Manually modifying numerous documents can be tedious. Google’s G Suite can help you make this process easier. I like to think of it as mail merge for documents. Instead of sending out custom emails to a group of recipients, we create a custom document or PDF in the same fashion.
I recently worked on a side project that exposed me to some of the more advanced aspects of Google Sheets. Eventually, I stumbled my way into Google Sheet queries, which solved my problem by allowing me to link data on multiple sheets. This post is meant to introduce you to some of the benefits of […]
Creating thoughtful, handcrafted animations is not something we get to do on our projects very often. When faced with tight deadlines and budgets, building out the core feature base has to be our top priority, so there’s not much time to devote to simply delighting users. However, animations add a lot of value. A little […]
It’s not often that design is completed before implementation begins. With multiple to-do lists taking place at the same time, finding a way to keep track of everything that needs to be done is crucial to staying on top of a project. There are two great tools to help make this happen—Pivotal Tracker and InVision. […]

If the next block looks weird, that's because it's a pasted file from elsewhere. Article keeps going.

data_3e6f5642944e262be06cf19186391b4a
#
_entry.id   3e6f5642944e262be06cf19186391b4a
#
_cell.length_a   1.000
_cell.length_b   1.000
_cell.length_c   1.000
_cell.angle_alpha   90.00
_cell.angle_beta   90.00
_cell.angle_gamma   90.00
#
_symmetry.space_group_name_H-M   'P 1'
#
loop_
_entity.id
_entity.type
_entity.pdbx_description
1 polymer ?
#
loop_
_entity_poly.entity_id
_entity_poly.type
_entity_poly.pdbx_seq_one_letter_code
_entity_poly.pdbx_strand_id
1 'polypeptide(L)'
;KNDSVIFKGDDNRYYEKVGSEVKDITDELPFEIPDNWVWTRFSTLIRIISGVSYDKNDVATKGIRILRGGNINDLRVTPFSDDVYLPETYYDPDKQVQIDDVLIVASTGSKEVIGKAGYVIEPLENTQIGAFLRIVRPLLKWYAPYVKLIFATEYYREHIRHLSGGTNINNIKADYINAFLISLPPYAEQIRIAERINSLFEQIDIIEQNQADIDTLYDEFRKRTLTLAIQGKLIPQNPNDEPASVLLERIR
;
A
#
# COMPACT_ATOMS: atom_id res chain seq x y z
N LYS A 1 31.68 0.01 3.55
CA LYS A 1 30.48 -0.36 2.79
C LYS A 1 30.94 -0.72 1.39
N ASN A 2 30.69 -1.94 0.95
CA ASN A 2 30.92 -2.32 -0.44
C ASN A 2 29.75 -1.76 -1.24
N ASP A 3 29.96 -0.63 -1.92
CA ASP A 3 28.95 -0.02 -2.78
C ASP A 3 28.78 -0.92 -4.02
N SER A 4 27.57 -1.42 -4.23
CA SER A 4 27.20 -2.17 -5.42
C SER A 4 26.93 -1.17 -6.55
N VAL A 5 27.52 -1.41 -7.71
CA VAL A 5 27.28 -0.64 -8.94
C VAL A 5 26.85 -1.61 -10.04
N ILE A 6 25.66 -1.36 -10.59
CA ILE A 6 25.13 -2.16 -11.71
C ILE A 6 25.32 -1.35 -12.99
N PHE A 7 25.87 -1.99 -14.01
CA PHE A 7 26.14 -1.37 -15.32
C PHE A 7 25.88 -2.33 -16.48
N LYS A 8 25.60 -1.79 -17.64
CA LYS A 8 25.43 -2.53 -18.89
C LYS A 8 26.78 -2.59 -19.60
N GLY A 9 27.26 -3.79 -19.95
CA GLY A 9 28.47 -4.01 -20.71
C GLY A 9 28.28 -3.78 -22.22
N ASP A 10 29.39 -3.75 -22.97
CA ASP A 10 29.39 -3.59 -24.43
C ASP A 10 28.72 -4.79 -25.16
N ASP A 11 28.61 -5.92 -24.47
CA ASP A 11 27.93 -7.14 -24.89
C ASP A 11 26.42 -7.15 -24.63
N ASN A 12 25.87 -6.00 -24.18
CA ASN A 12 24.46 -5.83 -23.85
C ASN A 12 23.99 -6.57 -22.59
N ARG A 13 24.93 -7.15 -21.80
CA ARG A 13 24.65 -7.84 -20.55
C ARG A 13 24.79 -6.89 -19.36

Google created the Material Design design language to be used across devices. If you’re using Material Design with React, I’d recommend Material-UI for React to get the ball rolling. It’s a library of components or pre-styled elements (similar to the Bootstrap framework) that are easy to add to a page, and the components look and […]
The marriage of design and software implementation has been a positive thing for the user. At Atomic, we receive a lot of good feedback about the use of Human Centered Design, but the design process is really just the start. What brings designs to life is the way our poly-skilled teams work hard to avoid […]
On a recent project, we had enough time to do a small user test, which got me thinking about the optimal time to get feedback. We discussed two options: at the visual design stage with a clickable prototype, or with a rudimentary minimal viable product.
Sketch, a favorite user interface tool, added Symbol support a few years ago. Since then, I and many other designers at Atomic have heavily leveraged Symbols in our work.
Inspecting the browser gives you access to the details of a website or application. Using built-in developer tools and third-party add-ons, we can view the inner workings of an application. For example, you can see the content structure in DOM, view the console for logs or error messages, and review network requests for assets being loaded. […]